Our blog and articles have been dedicated to the concept of sharing new information on our product, the industry, and general observations on inventory management over the years. There are a lot of unique ideas in here. Please enjoy.
Finally! Business Intelligence to Support Your Supply Chain
The cost of supply chain disruptions and inefficiencies have long plagued manufacturers and distributors alike. In the past, disruptions and inefficiencies were mainly the result of limited data and visibility. As data, Transportation Management Solutions (TMS), Warehouse Management Solutions (WMS), and Supply Chain Management (SCM) systems have proliferated, the problem has become more an issue of managing data and making sense of it, i.e. turning reams of information into actionable Business Intelligence (BI). And then, determining how best to use the power of BI technologies to support an efficient supply chain.
At WithoutWire, we work with Microsoft Power BI to help our clients gain the visibility and intelligence they need to avoid disruptions and inefficiencies in their supply chains. Power BI dashboards are highly customizable and serve these purposes well.
We understand that some of their goals include:
Granular visibility into their inventory aging and recall exposure
Identification of negative trends in staff resource utilization and performance in manufacturing
Early identification of manufacturing work cell depletion of raw materials to enable fast replenishment
“What-if” analyses of the service and cost trade-offs of different inventory optimization techniques
Resource planning for upcoming manufacturing and other inventory operations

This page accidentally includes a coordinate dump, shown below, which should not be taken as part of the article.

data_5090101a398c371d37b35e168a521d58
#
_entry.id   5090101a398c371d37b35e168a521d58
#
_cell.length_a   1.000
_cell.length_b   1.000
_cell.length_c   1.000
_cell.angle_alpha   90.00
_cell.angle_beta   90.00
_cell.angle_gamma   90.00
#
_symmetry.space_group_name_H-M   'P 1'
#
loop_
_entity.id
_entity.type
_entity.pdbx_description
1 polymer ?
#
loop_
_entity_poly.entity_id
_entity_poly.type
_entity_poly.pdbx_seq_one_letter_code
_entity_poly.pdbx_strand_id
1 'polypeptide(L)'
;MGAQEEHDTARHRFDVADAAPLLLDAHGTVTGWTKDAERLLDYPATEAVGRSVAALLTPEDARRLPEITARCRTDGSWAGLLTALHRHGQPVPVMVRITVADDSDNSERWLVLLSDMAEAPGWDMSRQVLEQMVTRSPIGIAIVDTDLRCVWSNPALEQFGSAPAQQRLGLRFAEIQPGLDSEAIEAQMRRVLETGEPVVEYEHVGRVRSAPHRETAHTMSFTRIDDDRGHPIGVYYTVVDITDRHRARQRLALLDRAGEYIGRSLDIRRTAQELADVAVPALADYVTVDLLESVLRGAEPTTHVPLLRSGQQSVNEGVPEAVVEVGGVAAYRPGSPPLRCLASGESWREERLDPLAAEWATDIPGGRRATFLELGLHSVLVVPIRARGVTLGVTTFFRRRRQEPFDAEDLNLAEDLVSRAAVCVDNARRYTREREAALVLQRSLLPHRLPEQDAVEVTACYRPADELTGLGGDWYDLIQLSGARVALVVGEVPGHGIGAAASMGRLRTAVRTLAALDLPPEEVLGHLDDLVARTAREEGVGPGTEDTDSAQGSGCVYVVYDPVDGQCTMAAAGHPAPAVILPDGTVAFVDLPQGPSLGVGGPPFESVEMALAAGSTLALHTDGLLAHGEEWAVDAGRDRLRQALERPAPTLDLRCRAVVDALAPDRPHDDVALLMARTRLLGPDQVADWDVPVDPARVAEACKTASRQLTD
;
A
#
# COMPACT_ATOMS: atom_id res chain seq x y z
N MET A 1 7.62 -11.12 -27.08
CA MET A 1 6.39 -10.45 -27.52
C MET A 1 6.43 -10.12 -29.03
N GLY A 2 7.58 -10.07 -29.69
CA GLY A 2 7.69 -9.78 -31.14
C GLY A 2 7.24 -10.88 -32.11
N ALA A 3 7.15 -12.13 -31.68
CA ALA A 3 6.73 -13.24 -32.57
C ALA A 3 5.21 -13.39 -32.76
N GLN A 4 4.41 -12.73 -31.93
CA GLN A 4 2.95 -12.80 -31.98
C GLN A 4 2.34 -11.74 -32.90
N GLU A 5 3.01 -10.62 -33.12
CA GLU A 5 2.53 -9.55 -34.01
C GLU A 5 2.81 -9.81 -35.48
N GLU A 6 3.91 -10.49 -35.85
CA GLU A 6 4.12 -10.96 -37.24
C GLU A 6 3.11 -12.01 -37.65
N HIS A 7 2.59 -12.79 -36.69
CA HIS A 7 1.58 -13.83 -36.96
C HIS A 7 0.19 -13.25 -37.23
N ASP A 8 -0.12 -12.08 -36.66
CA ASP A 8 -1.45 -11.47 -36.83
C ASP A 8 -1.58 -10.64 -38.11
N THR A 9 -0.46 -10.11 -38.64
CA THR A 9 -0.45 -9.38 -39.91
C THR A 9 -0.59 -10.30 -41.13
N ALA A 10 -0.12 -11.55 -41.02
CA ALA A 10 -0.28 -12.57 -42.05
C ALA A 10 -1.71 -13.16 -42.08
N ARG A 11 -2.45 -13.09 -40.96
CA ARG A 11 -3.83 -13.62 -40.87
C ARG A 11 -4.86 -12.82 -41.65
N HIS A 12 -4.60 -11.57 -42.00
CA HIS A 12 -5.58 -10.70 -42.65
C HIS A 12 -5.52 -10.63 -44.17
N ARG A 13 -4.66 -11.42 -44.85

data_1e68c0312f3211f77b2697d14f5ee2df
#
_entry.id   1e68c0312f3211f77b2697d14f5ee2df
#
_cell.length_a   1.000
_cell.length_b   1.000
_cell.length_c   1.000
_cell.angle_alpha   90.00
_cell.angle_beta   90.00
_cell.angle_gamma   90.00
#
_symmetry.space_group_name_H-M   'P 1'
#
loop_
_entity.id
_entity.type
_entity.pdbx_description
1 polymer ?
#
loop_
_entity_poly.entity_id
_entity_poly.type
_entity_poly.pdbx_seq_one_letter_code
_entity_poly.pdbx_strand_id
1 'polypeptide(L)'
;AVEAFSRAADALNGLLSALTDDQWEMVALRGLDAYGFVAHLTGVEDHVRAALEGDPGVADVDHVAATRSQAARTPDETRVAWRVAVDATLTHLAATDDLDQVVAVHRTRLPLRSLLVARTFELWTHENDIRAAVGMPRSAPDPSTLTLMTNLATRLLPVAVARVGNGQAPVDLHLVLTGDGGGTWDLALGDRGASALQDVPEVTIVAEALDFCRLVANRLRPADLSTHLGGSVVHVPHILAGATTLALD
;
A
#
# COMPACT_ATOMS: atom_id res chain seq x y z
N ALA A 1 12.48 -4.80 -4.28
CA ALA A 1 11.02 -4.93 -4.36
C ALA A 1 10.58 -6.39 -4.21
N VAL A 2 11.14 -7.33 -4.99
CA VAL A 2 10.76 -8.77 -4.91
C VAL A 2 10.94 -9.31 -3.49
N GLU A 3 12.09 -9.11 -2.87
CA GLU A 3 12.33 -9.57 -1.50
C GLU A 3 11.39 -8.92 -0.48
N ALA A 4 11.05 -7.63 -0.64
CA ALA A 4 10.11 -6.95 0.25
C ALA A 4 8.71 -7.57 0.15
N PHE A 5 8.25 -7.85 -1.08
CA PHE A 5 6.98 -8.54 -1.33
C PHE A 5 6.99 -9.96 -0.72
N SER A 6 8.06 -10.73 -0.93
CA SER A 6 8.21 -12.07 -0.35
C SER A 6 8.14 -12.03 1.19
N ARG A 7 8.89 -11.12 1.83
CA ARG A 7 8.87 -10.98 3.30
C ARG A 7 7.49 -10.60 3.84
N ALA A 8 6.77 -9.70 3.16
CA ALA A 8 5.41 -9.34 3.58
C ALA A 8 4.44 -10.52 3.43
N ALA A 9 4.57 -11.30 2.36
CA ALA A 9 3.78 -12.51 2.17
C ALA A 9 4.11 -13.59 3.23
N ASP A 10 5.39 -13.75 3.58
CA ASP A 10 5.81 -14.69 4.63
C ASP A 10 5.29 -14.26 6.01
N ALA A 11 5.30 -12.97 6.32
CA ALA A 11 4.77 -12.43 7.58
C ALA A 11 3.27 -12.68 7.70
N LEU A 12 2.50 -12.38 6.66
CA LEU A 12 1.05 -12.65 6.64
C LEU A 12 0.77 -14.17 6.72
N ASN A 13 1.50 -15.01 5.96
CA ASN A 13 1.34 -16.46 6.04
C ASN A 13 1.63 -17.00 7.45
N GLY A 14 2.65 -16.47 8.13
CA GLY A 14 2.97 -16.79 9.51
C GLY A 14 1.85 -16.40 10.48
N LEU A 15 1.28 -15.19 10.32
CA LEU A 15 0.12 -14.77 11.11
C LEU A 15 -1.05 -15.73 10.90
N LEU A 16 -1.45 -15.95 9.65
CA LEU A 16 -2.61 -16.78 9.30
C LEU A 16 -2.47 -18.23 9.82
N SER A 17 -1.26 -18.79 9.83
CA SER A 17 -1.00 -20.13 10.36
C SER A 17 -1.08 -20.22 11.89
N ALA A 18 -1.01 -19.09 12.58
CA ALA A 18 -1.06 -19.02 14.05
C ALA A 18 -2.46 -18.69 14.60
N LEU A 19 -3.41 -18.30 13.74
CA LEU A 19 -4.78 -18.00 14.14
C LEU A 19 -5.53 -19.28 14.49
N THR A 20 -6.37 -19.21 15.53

As we review even this small list of goals for effectively managing supply chains, a pattern emerges that allows us to group goals into three high-level categories:
When it comes to their supply chains, manufacturers and distributors are looking for reports that display the critical factors and Key Performance Indicators (KPIs) that will help them evaluate their suppliers and carriers. They want visibility into metrics on-time delivery, acceptance rates, and capacity commitments.
The overarching goal is to obtain a factual foundation for productive discussions with supply chain partners.
Power BI dashboards can be used by managers and executives who simply want a high-level overview of their supply chain network, or by end users who need to drill down into the nitty-gritty. The beauty of Power BI dashboards is that they can be easily created using drag-and-drop functionality. And, they automatically refresh every 15 minutes.
To better visualize current data points as well as trends, metrics can be displayed in pie charts, bar charts, or graphs, which makes the dashboards more intuitive to individual users. Controls allow dashboard content to be displayed only to users with specified permissions.
Benchmarking reveals patterns and comparative information found in historical data that can then be used for predictive analyses of future supply chain network risks and opportunities. These translate into real-time, data-driven decision-making capabilities.
Benchmarking data can provide both internal comparisons as well as comparisons to others in the industry. The ultimate goal is to create a responsive supply chain for smooth, uninterrupted operations.
For manufacturers and distributors, maintaining a healthy, nimble supply chain is not always an easy task. However, there are tools today that were not available even a couple of years ago. And these tools provide new opportunities for far greater control over your own destiny.